The Red River D Belt Buckle

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    There are 37 replies in this Thread. The last Post () by Drpmkp.

    • It would be interesting to see photos of some of the other 1946 buckles that were given out to the cast and crew of 'Red River' before they are lost or mysteriously disappear.
      The buckle that Howard Hawks owned with the "JW" initials is also unaccounted for. The close-up photos I have seen are the ones for John Wayne, Montgomery Clift and Norman Cook. I don't know who now owns the Montgomery Clift buckle.
      Apparently the women in the cast and crew received buckles made in a different size. I have never seen a photo of any of those buckles.
      There was a 1948 version of the buckle made for the movie's opening that year. I don't believe I have seen any photos of any of those either.
    • I agree that the buckles were probably intended to look exactly the same. However, each of them were individually hand crafted by a skilled silversmith that would more than likely show slight unintended differences in each. Just looking at the John Wayne, Montgomery Clift and Norman Cook buckles you can see that the Norman Cook buckle does not have the "r" loop in the word "River." It originally could have had it but perhaps maybe repaired at some point after it was made.
      Files
    • Another Red River D belt buckle mystery? I recently found a post about this particular buckle on the Internet. This is a silver and gold belt buckle given to a female cast/crew member by Howard Hawks when she worked on the movie Red River in 1946. It contains the initials "HMC" in the lower left corner. It reportedly was stolen from a house on the Klamath River near Seiad Valley in Northern California on July 5, 2015. Record No. 54630. Reward: $2000.
      Does anybody have any idea what female cast or crew member that the "HMC" stands for on this buckle?
      Files
    • New

      I would like to share with you a couple of interesting articles I discovered from 2013 on the subject of vintage Mexican silver. In the second article it talks about the Red River D buckle and the La Azteca Silver Shop in Nogales, Sonora, Mexico. The last sentence in the part II article mentions a coming third and last installment to the story.
      I never found the third installment to the story. I did, however, contact the author of the articles. I was informed that they never got around to writing the third installment. They will review their notes from 2013 and contact me with more information on the subject. I definitely look forward to finding out what other information might be revealed!

      Part One:
      Vintage Mexican Silver: Plateria La Azteca, John Wayne's Red River Belt Buckle and the silversmithing of the Martinez family: Part One

      Part Two:
      Vintage Mexican Silver: Plateria La Azteca, John Wayne's Red River Belt Buckle and the Silversmithing of the Martinez family: Part Two
    • New

      During the 1940s and 1950s there were numerous Westerns such as 'Red River' being filmed on locations in southern Arizona. Just outside of Tucson was a large western movie set called 'Old Tucson.'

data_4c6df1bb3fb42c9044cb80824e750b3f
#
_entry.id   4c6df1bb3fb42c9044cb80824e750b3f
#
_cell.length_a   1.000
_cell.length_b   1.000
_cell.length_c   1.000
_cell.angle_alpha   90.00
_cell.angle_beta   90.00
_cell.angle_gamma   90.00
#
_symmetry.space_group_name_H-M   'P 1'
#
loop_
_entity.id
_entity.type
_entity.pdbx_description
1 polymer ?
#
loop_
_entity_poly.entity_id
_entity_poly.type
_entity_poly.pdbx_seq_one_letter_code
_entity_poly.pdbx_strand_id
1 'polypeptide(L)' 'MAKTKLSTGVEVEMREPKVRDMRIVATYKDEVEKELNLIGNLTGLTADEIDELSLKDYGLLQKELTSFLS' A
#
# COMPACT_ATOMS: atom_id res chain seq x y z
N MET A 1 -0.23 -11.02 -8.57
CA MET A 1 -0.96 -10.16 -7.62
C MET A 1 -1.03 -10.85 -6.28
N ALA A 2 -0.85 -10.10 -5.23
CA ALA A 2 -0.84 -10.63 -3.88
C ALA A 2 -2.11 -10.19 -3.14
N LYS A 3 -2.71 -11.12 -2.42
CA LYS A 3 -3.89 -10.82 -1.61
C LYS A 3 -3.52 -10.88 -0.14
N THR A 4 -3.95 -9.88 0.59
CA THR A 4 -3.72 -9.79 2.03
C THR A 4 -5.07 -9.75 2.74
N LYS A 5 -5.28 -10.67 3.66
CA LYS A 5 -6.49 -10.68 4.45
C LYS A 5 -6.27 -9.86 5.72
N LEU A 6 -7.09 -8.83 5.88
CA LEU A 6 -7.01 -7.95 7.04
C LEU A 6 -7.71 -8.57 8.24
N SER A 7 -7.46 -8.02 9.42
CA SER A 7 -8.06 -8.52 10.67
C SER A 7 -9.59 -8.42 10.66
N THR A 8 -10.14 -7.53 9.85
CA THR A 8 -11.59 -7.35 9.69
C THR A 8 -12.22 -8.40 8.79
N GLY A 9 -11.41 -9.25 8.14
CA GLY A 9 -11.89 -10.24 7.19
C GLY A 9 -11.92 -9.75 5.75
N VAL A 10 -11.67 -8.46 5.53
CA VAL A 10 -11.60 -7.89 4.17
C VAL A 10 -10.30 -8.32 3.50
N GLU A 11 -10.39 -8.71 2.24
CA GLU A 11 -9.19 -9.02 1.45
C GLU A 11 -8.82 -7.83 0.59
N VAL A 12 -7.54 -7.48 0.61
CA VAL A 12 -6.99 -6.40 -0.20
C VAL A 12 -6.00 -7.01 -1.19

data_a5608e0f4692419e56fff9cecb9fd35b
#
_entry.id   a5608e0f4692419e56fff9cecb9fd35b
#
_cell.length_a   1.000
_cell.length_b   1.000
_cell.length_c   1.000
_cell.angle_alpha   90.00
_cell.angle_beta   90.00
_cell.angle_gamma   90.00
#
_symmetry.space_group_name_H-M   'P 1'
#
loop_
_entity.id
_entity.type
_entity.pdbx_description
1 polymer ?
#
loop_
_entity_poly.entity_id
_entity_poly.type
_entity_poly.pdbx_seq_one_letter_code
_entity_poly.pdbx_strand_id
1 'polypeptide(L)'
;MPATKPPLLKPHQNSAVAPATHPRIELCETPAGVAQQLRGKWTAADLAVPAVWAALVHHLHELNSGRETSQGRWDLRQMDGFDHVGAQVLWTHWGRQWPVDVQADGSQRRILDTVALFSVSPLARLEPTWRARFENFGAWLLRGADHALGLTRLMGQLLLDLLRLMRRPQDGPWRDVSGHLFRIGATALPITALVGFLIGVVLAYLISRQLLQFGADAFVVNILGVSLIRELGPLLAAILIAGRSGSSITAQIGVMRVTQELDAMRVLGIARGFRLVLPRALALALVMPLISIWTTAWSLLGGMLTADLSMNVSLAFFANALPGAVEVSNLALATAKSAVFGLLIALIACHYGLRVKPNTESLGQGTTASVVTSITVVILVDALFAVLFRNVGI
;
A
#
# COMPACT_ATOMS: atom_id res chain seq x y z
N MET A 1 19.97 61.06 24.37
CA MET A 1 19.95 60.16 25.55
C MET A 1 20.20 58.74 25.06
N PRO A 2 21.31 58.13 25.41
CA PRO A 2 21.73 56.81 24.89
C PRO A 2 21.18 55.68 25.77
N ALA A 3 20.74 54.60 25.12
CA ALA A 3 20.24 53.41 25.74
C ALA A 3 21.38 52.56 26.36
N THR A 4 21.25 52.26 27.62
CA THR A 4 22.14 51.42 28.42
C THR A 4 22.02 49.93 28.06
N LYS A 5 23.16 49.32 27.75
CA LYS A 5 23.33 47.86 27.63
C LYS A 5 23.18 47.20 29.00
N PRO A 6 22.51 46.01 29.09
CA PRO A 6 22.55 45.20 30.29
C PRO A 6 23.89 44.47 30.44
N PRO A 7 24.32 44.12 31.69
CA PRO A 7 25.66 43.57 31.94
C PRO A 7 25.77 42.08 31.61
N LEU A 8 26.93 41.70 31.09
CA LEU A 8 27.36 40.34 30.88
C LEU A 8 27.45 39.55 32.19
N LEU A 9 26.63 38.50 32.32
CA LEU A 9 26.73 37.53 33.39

In those days movie studio executives, crew and cast members such as John Wayne and other celebrities would regularly go to Nogales, Sonora, Mexico for food, drinks and entertainment. Nogale's main claim to fame was 'La Caverna' also known as 'The Cavern,' a restaurant built into a rock wall just a few feet from the border.
      Here is an interesting video about 'La Caverna' Restaurant:

    • New

      John Wayne always loved the southern Arizona region. He purchased a ranch around the same time the film ‘Red River’ was being made. It was referred to as ‘The Red River Ranch.’

      In the late 1960s John Wayne climbed atop a rise on the ranch overlooking the handsome Santa Cruz Valley in Arizona near the Mexican border and envisioned building a huge compound for his family there.
      The 4,200-foot rise, known as 'Duke's Hill,' was the highest point of Wayne's 670-acre spread of Sonoran Desert, with a view of cottonwoods lining the Santa Cruz River, just six miles from Nogales, Sonora, one of the actor's favorite haunts. However, Wayne died in 1979 before he could start building on his 100-acre hill.

      Cattle rancher, partner and longtime friend of John Wayne, Ralph Wingfield, in 1998 at the age of 89 said the scenic land was never developed because "John got sick and I got too old." Wingfield died in 2001 at the age of 91. Ralph Wingfield supplied cattle for the movie “Red River” starring John Wayne and the two men became good friends.

      The spread, surrounded by several working ranches and adjacent to the Nogales International Airport, was eventually put up for sale by Duke’s sons Michael and Ethan Wayne. It was the last of the Wayne land legacy in Arizona, which served as the landscape for some of the actor's best-known Western movies.

      I recently found a listing of the property on a real estate site. I don’t know if it ever was sold, being resold or perhaps it could just be an old outdated listing. I would be interested to know what ever became of ‘Duke’s Hill.’ Was it ever developed? Was it subdivided?
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      • Duke's Hill.jpg

        (245.28 kB, downloaded 2 times, last: )
    • New

      @Drpmkp there's a thread from 2011 discussing Dukes hill at "dukes hill ranch in arizona" The listing you've found might be an old listing.
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